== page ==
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Make your own mailbox stove

SAFETY FIRST: Ask an adult to help with tools you haven't used before.

Visitors to were curious about how to build the mailbox stove that was depicted in the November 2007 issue of Boys’ Life (“Come And Get It!”).

You ask for it, you got it. We got the guys from Troop 33, Charlotte, N.C., to show us how you can make your own stove.

Expect to spend at least half a day building (less if an adult uses power tools to speed some of the cutting) and between $60 and $80 on supplies (cut costs by recycling damaged metal mailboxes and by using nuts, bolts and washers already on hand).

The mailbox stoves lets Troop 33 bake, simmer and stay warm on windy days when campfires aren’t practical.

“It looks very complicated, but once you get started, one thing follows the next and it comes together pretty easily,” said Scout Rob Hagan, 15. “Once you get the hang of working with the tools and materials, you can make it pretty fast.”


  • Jumbo steel mailbox ST20 series
  • Elite steel mailbox regular size
  • ½ grid galvanized wire screen (about 1-2 square feet)
  • Three 36-inch-long all-thread metal rods (1/4 inch – 20 tpi)
  • White marking tool, such as a white grease pencil or crayon
  • Black permanent marker
  • Four ¼-inch bolts approximately one inch long.
  • ½-pound box of ¼-inch nuts
  • ½-pound box of No. 8 deck screws 2-1/2 inch long
  • ½-pound box of ¼-inch washers
  • 1/8-inch aluminum strip 2 inches tall by 13 inches long (Note: This is for the temperature-control catch/handle. It can also be made of 1/16-inch steel by adults in a workshop.)
  • .025-inch thick sheet metal 12 inches by 18 inches
  • Wooden handle for temperature-control catch. Can be made from 1-inch diameter hardwood.
  • Large metal clip, such as a spring clip, to hold door closed while cooking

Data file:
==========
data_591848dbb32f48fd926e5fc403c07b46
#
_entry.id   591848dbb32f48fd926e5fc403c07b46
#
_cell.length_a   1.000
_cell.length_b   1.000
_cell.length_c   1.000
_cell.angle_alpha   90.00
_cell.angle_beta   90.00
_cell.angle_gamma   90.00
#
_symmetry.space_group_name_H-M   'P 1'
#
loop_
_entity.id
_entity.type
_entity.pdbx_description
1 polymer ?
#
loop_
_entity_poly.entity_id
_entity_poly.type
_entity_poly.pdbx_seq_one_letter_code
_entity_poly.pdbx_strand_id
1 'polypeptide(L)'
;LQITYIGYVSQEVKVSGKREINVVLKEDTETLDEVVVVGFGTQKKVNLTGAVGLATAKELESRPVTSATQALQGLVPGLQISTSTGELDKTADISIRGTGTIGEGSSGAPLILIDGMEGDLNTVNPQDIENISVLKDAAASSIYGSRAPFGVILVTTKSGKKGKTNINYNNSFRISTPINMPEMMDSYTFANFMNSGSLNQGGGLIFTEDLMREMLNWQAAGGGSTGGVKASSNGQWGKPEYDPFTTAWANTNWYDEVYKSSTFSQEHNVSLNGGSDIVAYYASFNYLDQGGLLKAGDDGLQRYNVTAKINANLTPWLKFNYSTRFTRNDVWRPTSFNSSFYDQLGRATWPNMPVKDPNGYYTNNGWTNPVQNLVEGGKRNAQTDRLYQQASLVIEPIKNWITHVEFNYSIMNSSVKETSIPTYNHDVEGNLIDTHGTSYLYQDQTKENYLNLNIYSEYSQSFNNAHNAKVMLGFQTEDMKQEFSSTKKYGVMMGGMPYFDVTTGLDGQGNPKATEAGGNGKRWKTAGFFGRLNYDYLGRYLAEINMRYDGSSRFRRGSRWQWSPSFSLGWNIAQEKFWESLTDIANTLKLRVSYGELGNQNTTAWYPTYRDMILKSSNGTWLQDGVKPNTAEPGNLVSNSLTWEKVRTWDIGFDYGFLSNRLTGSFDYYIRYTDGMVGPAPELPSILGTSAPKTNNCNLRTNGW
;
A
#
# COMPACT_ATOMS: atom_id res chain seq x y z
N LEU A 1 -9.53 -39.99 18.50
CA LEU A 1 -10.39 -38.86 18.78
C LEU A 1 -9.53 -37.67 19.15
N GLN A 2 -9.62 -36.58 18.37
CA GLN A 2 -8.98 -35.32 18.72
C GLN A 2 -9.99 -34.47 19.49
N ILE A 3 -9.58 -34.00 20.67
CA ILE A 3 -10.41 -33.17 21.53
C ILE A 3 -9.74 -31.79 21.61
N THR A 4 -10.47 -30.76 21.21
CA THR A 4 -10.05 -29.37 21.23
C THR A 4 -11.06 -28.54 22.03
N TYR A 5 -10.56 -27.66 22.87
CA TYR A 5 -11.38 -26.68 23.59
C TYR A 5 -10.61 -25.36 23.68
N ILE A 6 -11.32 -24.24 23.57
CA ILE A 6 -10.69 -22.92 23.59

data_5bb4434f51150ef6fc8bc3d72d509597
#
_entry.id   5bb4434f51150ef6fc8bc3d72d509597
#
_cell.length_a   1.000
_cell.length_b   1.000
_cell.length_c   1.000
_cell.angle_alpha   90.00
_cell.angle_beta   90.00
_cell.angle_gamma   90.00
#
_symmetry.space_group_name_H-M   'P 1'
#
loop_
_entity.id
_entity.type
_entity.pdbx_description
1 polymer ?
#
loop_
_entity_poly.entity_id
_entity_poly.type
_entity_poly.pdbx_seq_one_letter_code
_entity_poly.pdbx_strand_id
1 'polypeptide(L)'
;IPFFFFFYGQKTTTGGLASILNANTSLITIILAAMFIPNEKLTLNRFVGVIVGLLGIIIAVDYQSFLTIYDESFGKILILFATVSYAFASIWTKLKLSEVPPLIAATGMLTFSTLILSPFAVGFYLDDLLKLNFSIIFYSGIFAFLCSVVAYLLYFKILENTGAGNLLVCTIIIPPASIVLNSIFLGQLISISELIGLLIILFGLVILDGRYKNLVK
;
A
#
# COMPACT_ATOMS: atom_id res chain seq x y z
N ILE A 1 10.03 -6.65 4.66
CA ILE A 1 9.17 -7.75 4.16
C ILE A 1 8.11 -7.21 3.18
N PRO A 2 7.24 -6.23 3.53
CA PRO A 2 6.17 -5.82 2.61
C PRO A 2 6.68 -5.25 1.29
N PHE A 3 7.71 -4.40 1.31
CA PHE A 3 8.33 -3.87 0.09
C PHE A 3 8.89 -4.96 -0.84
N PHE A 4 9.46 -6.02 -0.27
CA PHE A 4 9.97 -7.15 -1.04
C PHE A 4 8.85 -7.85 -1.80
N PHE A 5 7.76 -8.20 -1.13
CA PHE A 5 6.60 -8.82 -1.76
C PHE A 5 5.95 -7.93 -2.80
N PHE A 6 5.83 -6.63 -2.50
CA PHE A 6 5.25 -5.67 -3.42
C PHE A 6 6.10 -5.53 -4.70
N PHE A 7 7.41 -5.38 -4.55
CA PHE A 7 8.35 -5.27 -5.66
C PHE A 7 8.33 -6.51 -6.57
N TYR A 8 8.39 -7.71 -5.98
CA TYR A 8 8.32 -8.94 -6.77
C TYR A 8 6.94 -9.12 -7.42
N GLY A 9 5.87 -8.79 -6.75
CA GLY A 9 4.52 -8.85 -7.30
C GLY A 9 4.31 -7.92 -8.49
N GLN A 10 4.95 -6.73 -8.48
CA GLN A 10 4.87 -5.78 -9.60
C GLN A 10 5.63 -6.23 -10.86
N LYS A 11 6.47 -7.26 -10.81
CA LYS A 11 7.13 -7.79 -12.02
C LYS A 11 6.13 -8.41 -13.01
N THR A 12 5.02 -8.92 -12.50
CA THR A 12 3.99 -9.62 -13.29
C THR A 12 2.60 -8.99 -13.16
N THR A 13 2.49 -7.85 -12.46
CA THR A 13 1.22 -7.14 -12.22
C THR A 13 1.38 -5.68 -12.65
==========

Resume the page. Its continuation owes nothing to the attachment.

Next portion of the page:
• Cooking thermometer used for grills (must have locking nut to hold instrument in place)
  • Furnace cement (black)
  • Corner “L” bracket approximately 1-inch by 1-inch by ¾ inch wide
  • Cabinet or drawer handle (not plastic)
  • 9×9-inch metal grate to sit atop the smaller box opening when cooking.


  • Power drill
  • 5/16-inch heavy-duty drill bit
  • 1/8-inch heavy-duty drill bit
  • 2-1/2-inch wood/metal hole saw
  • Jigsaw with metal-cutting blade
  • Power screwdriver
  • Vice to hold rods while cutting
  • Putty knife
  • Flat metal file
  • Tape measure
  • Hacksaw
  • Ruler
  • Hammer
  • Center punch
  • Two 7/16-inch open wrenches
  • Pliers
  • Tin snips
  • Safety glasses


Step 1. On bottom of smaller box, measure and mark (using white grease pencil) 16 inches away from side that opens. Center equal distance from edges. This will become the air intake hole.


Step 2. On side of box, measure and mark a parallel line 14 inches from open end. Mark line at two inches, four inches and six inches from bottom. Repeat on other side of box.


Step 3. Using center punch and hammer, tap each mark to create a small dent (to keep drill bit from slipping). Drill holes using 5/16-inch bit.


Step 4. On right side of front door (flag side), center corner brace on door three inches from bottom and flush to right side. Mark then drill with 5/16-inch bit.


Step 5. Use hole bit to cut air-intake hole in back of mailbox (where previously marked). Empty shavings from box.


Step 6. Cut steel rods using hacksaw to 6-5/8 inches long (cut three) and 11-1/2 inches long (cut six). File smooth with hand file. Each rod will take four nuts.


Step 7. Insert three smaller bolts through holes in sides of small box and secure with nuts. Note: Rods with nuts should not extend out past ¼ inch on each side.


Step 8. Laying ½-inch galvanized screen atop mouth of small mailbox, trace shape using permanent marker. Cut two shapes using tin snips. Push into box to rest upon rods.


Step 9. Against bottom edge of large box, draw perpendicular lines at 2 inches, 7 inches and 13 inches from opening side. Then mark at 3 inches and 7 inches up line from bottom. Tap with hammer and center punch to dent slightly, then drill with 5/16 bit.


Step 10. Measure location of air-intake hole on the bottom of the small mailbox and apply same distance to back end of large box. Use hole drill to cut.


Step 11. Mark centerline on top of both boxes. Using these lines as guides, set smaller box atop larger box and trace outline of shape. Have adult partner drill a pilot hole with 5/16 bit, then cut box using jigsaw. Save leftover piece.


Step 12. Using pliers, open hole slightly (as necessary) to insert smaller box into larger box. The air intake holes should line up.


Step 13. Once fitted together, use the 1/8 drill bit to drill six holes randomly in the bottom of the large box and into the smaller box. Screw a deck screw into each hole in order to secure the two boxes together.